Notes: Margaret Griselda Wedderburn (1888-1987) was married secondly to Bertine Entwistle Sutton, who also had a bookplate designed by Stephen Gooden. She had five children with her first husband, Stuart de la Rue, who died in 1927 aged 44y. Two of her sons, Christopher and Patrick, died within 5 months of each other in 1939, aged 23 and 18y, before the Second World War started.

Image of bookplate



SG16: George Courtauld


Date: 1931

Plate size: 138 x 79 mm

Paper size: 160 x 100 mm

Notes: This bookplate is for George Courtauld V (1903-1980), great-great grandson of the founder of the company Courtaulds, a textile manufacturer, related to Stephen Courtauld (see SG5).

Image of bookplate



SG17: Imperial Defence College Library


Date: 1932

Paper size: 127 x 62 mm

Notes: .

Image of bookplate



SG18: The Lakeside Press Library


Date: 1932-33

Plate size: 83 x 79 mm

Paper size: 140 x 111 mm

Notes: The Lakeside Press was a publisher in Chicago, Illinois

Image of bookplate



SG19: John Raymond Danson


Date: 1934

Plate size: 106 x 63 mm

Paper size: 118 x 75 mm

Notes: John Raymond Danson served in both World Wars and was a collector and benefactor.

Image of bookplate



SG21: Liverpool Medical Institution Library


Date: 1936

Paper size: 129 x 84 mm

Plate size: trimmed

Notes: This bookplate was for Liverpool Medical Institution Library, which was founded in 1779.

The snake wound around a stick is the Rod of Asclepius, an ancient symbol of medicine believed to represent the means of removing the nematode worm Dracunculus medinensis through the small abscess, usually on the lower leg, through which the female worm releases its larvae into water. The worm needs to be removed slowly, otherwise it could break and cause inflammation, so it was wound around a small stick and every day more of the worm was pulled out. By the way, my first career was as a Parasitologist.

Image of bookplate



SG24.2: Royal Library Windsor Castle, medium design


Date: 1937

Paper size: 177 x 133 mm

Plate size: 122 x 85 mm

Notes: This medium bookplate was first designed for King Edward VIII with a Royal cypher at the top, but he abdicated, so it was modified for King George VI. This version has no royal cypher, so is probably later.

Image of bookplate



SG25.2: Royal Library Windsor Castle, large design


Date: 1937

Plate size: 173 x 110

Paper size:

Notes: This large bookplate was first designed for King George VI. This version lacks the initials G R, to the left and right of the crown, and the Roman numerals VI within the letter G to the left, which is reported by Dodgson to be the final version. However I suspect that this version is the seventh and final state, with no cipher.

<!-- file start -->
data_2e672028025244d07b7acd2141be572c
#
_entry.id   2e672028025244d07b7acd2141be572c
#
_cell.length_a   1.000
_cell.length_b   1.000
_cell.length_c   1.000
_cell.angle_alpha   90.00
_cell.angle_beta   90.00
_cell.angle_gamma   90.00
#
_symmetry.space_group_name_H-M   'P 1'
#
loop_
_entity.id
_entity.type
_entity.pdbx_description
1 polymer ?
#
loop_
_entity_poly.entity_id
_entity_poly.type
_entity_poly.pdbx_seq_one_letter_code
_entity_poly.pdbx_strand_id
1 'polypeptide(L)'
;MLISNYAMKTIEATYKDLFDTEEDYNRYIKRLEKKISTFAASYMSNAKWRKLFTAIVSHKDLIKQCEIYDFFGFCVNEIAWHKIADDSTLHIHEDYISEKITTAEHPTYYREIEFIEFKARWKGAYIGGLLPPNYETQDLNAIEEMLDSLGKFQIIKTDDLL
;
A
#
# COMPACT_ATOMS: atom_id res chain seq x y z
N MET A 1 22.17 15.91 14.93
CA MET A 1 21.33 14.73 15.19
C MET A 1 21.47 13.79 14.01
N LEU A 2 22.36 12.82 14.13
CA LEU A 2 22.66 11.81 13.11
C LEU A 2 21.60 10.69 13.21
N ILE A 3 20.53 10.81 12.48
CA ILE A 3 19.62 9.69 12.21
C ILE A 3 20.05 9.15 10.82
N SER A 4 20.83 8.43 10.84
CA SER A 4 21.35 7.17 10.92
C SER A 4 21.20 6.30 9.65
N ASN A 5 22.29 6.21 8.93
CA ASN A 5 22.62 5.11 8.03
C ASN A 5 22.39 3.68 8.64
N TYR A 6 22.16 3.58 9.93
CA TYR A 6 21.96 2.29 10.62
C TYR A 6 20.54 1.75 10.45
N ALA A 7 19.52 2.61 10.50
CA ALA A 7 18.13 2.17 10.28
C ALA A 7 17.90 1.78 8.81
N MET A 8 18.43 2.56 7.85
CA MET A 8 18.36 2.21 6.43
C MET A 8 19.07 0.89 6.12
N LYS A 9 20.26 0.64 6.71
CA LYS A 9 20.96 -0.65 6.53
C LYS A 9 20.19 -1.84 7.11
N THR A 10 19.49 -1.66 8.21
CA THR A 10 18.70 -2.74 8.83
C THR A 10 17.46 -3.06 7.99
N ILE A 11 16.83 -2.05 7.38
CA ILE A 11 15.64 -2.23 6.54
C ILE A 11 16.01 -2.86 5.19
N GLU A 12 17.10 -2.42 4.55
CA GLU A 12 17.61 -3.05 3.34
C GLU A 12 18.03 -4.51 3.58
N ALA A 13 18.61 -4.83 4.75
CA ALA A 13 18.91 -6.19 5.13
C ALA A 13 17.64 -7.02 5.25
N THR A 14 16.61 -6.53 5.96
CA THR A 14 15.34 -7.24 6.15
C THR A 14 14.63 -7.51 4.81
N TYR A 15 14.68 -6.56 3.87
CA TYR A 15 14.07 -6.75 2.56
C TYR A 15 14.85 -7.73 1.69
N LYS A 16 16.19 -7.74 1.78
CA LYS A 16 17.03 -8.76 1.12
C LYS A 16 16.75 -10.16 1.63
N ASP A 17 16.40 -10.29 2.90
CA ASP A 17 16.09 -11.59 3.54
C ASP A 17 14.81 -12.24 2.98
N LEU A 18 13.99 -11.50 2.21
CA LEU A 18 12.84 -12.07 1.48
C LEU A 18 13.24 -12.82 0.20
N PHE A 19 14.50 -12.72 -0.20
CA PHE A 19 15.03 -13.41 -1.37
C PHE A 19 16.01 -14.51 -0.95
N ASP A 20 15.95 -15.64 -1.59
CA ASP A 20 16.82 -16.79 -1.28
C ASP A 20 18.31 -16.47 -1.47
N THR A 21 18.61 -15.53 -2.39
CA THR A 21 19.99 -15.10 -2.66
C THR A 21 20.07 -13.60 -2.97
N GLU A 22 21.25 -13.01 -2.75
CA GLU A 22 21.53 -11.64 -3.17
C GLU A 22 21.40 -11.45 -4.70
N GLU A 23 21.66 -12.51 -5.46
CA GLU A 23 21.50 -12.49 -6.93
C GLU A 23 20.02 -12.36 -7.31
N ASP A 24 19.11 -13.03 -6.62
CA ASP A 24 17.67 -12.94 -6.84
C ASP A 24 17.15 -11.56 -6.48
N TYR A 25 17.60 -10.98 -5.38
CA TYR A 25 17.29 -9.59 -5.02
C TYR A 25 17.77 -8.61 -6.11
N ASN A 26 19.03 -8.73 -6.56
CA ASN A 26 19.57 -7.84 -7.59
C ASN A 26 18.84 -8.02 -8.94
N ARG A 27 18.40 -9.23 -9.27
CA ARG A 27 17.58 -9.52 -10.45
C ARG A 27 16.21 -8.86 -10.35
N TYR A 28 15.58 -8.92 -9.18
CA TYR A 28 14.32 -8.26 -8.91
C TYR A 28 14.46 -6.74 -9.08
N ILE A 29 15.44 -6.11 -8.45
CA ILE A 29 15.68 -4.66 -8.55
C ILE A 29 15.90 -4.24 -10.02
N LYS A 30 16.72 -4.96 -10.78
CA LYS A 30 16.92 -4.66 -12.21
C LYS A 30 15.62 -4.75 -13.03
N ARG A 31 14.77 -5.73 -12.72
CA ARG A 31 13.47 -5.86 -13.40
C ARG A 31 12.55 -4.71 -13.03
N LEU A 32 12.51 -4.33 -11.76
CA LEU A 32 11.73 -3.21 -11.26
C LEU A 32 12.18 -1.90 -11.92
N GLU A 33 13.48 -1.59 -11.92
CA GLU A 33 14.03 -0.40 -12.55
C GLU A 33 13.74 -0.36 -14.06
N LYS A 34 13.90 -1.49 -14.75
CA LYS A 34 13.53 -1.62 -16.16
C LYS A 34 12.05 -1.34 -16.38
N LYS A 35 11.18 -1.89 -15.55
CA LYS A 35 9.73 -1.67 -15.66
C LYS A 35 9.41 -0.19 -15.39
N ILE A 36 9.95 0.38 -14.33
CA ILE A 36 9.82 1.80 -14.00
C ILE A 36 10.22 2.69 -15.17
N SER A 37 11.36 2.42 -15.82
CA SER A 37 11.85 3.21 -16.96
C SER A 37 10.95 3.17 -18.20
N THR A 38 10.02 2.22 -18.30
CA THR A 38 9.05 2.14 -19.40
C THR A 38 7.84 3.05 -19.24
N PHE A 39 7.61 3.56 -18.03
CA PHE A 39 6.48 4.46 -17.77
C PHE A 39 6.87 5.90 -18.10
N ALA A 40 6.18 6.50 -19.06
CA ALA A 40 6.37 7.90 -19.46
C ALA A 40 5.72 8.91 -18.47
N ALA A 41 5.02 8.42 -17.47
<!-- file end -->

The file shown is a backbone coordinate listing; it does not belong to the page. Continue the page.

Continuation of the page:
Image of bookplate



SG26: William George Arthur, IVth Baron Harlech


Date: 1938

Plate size: 131 x 105 mm

Paper size:

Notes: William George Arthur Ormsby-Gore (1885-1964) was a Conservative politician and Secretary of State for the Colonies between 1936 to 1938, the year he inherited his title and the year he commissioned Gooden to design a bookplate for him. At the top is part of the family crest, described as: a Dexter Arm embowed in armour proper holding in the hand a Man's Leg also in armour couped at the thigh.

The father of the first Lord Harlech was born William Gore in Ireland in 1779. In 1815 he married Mary Ormsby, an heiress, and added her family name to his to become Ormsby-Gore.

The bookplate is initialled 'SG' in the scroll, lower right. Click on it to see it in more detail.

Image of bookplate



SG27: Hertfordshire Art Society


Date: 1938

Plate size: 137 x 84 mm

Paper size: 150 x 98 mm

Notes: This is an award label rather than a bookplate, but they were stuck inside the front of a book, so it goes here.

Image of bookplate



SG30: The British Council


Date: 1941

Plate size: 125 x 100 mm

Notes: In 1934 the British Council for Relations with Other Countries was established to promote British culture abroad, a name that was shortened to British Council in 1936. In 1940 it was granted a Royal Charter, and in 1941 gained a coat of arms and this bookplate.

Is there a penis sticking out of the groin of the lion on the right or am I imagining it?.

Image of bookplate



SG31: Elizabeth R (large plate)


Date: 1942

Plate size: 134 x 94 mm

Notes: This plate is for the books of Queen Elizabeth, the wife of King George VI and mother of Queen Elizabeth II.

Image of bookplate



SG35: City of Liverpool Public Libraries, large plate, with Presented by


Date: 1944

Plate size: 161 x 91 mm

Notes: The main library in Liverpool is now called Liverpool Central Library. The Liver bird on the plate is represented as a Comorant with laver seaweed in its bill. The box to enter details about who the book was presented by has a separate plate mark.